In my last post, I described my frustrations with the TTC. The new condos at Yonge & Eglinton have put a real strain on the subway system, and getting on an overcrowded train to get downtown to my workplace at University & College is unpleasant most of the time.
Years ago when I was starting out in the workforce, I made a very modest salary and didn't have the funds to purchase a Metropass; instead, I rode my bike whenever I could, and used tokens on the days when the weather was uncooperative or biking wasn't a good option (for a job interview, for instance).
As I got older and became a mom, my bike sat in the shed and collected dust. Driving was much more convenient and comfortable, especially when towing a baby and all his paraphernalia. I also used the TTC a lot because it's usually convenient and so much more cost-effective and carbon-friendly than driving. But I never really considered biking to be a a viable option. Until recently.
At the end of April, I was standing on the College subway platform, watching the overcrowded train pull out of the station. This train, and the two previous ones, were so full that no one could board. It was a warm day, and the people inside the train were hot, sweaty, weary and annoyed. Forty minutes later, having managed to get to my son's daycare via smelly subway and stinky bus, I was struck by the pure joy my son was experiencing during his own commute between daycare and home - on his bike.
We all remember riding our bikes as kids: it was an intoxicating taste of freedom, moving under our own power, faster on wheels than we could ever go on foot. It was like flying. My son loves his bike and has a sense of pride in his ability to ride well. I figured it was time I dusted off my bike, and get riding.
I've ridden to work several days since the end of April, and it's wonderful. The cooperative weather has made it easy. I even took a huge risk and did not buy the May Metropass - clearly, I'm committed.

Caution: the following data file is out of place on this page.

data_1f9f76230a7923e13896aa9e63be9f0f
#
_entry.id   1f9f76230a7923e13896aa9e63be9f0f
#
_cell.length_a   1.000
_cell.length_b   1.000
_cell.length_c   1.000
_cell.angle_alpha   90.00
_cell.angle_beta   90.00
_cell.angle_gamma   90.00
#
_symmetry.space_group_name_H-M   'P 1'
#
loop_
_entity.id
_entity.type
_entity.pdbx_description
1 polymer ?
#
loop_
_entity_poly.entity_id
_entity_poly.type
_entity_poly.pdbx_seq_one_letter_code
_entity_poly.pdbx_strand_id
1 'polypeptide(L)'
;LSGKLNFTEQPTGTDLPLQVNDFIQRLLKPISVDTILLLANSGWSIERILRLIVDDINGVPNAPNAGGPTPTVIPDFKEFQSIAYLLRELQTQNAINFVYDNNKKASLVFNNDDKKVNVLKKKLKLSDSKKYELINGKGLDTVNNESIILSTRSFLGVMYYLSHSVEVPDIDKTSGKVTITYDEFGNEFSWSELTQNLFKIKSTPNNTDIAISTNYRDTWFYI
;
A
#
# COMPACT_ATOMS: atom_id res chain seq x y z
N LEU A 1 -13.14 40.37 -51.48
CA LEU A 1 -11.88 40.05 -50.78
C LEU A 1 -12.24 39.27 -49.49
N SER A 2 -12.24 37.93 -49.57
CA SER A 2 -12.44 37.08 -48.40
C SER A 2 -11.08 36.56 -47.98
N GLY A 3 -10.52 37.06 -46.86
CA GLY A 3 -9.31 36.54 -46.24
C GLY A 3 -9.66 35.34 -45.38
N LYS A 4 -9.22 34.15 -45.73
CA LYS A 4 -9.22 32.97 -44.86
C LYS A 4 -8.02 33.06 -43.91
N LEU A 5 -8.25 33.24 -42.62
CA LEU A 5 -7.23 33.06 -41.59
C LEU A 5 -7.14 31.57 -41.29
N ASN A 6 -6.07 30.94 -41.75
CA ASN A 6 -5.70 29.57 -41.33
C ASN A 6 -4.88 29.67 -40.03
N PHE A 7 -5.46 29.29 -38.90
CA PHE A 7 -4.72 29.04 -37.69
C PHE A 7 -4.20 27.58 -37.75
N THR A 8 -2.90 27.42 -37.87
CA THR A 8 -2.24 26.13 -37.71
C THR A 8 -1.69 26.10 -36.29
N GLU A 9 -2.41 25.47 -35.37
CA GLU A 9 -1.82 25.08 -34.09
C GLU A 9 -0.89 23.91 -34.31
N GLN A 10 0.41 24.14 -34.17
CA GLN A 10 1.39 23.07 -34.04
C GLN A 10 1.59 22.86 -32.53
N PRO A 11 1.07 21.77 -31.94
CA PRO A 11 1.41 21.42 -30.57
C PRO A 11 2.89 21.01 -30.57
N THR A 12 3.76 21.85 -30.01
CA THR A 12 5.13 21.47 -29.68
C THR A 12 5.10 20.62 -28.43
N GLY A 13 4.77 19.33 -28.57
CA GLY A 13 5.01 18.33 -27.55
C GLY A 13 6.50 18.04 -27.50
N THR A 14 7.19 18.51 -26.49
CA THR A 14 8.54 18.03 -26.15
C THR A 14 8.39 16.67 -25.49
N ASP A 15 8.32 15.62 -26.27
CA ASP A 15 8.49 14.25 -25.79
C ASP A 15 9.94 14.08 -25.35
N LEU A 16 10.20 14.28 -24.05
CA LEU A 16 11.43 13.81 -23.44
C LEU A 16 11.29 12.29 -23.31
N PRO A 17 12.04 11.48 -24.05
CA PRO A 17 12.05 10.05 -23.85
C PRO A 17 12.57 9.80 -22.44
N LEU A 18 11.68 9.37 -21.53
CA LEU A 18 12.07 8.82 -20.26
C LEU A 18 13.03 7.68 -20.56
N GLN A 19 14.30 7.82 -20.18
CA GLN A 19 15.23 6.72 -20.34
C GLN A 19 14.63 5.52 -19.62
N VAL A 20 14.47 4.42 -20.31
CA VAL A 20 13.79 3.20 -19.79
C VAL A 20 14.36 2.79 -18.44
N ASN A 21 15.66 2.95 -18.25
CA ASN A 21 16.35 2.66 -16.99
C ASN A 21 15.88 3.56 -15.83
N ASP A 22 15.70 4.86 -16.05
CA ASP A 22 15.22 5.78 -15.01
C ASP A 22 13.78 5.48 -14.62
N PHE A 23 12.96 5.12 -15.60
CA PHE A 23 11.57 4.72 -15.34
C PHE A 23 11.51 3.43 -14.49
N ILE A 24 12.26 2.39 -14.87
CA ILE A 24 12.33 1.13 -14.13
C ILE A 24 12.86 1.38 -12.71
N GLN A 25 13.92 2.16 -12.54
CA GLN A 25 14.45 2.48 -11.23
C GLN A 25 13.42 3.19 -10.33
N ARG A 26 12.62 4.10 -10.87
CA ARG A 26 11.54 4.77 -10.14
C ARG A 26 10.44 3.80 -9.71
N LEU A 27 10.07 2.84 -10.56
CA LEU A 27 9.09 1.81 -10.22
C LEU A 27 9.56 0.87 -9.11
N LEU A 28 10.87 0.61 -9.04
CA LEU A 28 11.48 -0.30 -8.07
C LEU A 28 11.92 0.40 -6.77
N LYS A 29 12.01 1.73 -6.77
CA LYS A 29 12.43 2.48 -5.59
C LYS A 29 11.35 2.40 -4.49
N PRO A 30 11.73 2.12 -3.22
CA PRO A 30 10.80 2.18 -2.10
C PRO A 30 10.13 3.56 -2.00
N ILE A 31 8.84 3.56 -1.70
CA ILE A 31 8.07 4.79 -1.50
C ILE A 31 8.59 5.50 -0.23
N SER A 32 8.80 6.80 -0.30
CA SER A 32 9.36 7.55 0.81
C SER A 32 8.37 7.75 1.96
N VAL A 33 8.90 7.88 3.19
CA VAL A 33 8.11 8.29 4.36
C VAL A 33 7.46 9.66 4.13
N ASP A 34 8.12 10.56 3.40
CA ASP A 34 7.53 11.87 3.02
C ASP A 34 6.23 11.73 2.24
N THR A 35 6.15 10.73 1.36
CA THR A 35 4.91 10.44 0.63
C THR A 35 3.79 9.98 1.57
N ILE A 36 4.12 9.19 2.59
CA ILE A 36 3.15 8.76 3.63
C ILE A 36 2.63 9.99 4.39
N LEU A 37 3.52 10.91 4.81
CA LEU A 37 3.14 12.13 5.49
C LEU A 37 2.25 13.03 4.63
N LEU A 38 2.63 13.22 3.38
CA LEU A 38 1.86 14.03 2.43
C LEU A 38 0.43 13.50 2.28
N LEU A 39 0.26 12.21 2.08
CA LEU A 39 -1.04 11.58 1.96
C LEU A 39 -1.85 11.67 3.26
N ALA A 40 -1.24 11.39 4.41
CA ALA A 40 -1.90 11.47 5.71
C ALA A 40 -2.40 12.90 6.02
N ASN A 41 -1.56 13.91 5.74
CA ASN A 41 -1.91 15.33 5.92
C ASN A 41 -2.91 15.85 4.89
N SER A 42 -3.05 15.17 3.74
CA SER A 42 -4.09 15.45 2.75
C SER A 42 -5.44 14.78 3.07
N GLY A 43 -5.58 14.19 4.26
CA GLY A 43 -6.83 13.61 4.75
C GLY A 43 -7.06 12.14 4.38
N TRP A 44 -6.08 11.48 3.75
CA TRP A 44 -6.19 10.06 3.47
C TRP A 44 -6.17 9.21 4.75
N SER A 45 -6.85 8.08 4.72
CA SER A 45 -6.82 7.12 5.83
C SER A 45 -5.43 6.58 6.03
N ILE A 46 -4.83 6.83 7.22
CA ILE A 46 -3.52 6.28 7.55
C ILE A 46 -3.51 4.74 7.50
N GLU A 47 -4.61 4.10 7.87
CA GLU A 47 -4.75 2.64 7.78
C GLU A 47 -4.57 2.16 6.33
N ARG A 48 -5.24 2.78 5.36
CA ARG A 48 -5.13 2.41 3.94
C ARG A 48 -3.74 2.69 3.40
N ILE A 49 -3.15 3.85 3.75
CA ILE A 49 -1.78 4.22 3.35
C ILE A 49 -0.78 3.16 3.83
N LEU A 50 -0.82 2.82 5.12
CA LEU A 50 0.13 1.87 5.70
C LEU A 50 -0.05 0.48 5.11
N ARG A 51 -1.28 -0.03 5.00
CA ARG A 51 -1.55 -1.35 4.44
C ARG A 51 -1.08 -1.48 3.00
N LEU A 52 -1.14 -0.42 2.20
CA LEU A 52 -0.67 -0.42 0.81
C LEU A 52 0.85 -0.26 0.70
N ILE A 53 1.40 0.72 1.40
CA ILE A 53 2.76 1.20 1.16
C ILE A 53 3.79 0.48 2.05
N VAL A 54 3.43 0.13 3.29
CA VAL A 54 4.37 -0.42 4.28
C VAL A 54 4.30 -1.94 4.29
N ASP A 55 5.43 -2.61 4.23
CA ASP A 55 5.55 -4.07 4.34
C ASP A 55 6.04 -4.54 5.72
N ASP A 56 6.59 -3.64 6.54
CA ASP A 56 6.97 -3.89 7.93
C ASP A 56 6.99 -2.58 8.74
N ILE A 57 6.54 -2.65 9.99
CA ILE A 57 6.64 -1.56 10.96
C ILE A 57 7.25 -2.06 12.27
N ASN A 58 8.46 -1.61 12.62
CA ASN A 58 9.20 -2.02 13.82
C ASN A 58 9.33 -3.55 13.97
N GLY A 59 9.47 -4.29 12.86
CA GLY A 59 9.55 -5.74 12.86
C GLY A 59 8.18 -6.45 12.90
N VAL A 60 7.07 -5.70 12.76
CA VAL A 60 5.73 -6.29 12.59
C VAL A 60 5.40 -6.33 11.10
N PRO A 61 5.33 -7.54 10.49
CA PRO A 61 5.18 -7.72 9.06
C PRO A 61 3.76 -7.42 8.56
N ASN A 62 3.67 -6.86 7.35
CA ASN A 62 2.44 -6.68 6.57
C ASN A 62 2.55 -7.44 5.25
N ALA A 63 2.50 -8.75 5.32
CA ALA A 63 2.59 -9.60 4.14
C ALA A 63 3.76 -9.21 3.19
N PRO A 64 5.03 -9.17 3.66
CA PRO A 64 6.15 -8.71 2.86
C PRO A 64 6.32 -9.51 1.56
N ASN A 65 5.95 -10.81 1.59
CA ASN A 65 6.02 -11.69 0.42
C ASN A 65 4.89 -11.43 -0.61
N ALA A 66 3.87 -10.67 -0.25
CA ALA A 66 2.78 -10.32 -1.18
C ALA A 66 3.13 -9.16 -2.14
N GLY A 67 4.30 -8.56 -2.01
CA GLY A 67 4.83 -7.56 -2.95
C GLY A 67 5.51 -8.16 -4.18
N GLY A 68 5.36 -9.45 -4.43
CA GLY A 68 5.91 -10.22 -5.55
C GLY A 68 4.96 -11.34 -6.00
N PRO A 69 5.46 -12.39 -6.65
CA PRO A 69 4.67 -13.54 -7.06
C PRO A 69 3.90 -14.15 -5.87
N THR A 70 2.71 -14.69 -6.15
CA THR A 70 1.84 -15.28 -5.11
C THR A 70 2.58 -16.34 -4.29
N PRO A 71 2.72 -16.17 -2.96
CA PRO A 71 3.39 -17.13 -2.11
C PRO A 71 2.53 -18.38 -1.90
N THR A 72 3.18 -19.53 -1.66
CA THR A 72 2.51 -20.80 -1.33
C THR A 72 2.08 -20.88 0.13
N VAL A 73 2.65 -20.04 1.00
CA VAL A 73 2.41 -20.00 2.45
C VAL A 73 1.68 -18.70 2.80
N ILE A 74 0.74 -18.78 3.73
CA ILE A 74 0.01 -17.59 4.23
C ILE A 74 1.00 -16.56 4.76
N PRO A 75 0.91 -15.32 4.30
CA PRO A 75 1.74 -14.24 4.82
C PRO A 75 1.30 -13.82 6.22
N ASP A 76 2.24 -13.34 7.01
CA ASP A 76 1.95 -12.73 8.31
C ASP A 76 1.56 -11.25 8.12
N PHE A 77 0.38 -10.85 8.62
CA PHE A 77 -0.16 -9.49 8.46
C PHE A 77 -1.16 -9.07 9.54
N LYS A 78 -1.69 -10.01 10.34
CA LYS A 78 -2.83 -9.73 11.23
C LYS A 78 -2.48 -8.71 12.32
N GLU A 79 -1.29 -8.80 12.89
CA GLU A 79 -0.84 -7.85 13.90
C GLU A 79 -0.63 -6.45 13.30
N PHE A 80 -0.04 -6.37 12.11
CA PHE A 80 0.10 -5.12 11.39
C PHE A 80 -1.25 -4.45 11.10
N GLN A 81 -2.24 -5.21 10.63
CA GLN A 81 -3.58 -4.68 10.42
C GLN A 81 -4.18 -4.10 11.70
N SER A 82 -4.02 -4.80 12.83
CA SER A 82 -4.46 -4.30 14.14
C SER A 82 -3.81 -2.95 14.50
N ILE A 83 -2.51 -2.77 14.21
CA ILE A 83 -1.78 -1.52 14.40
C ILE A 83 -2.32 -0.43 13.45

The bike lanes I use to commute from my house at Mt. Pleasant & Davisville to College & University are adequate, but as most cyclists will tell you, there is a lot of room for improvement. Fortunately, 80 per cent of my ride can be accomplished using bike lanes, but the lanes are full of cyclists and it's clear to me that more bike lanes (and fixing the existing crumbling, pot-holed surfaces) are necessary.
With the bike lanes being so heavily used, I can guarantee that adding more lanes would improve the cycling commute as well as benefit those in cars who find the mass of cyclists distracting. More bike lanes = more orderly behaviour from cyclists, more people who will opt to bike to work thus reducing the number of cars on the road, which is good for everyone.
I know that commuting by bike isn't for everyone; but for many of us, it is a viable option that I encourage you to try. Don't feel like you have to go hard core by abandoning your car and TTC token for your bike, but why not try it once?
Perhaps consider biking one day per week, when the dress code at work is relaxed or you have no client meetings? I can promise you that in addition to avoiding the hassle of public transit, you'll feel invigorated by the feel of the wind in your face, the cadence of your legs, and the liberation of powering your own transportation. The trees are in bloom and smell wonderful. And, there's nothing better than coasting swiftly past a long line of congested traffic.
My cycling commute gets me to work 10 minutes sooner than by transit, burns calories, and is free. Give it a try -- you may like it.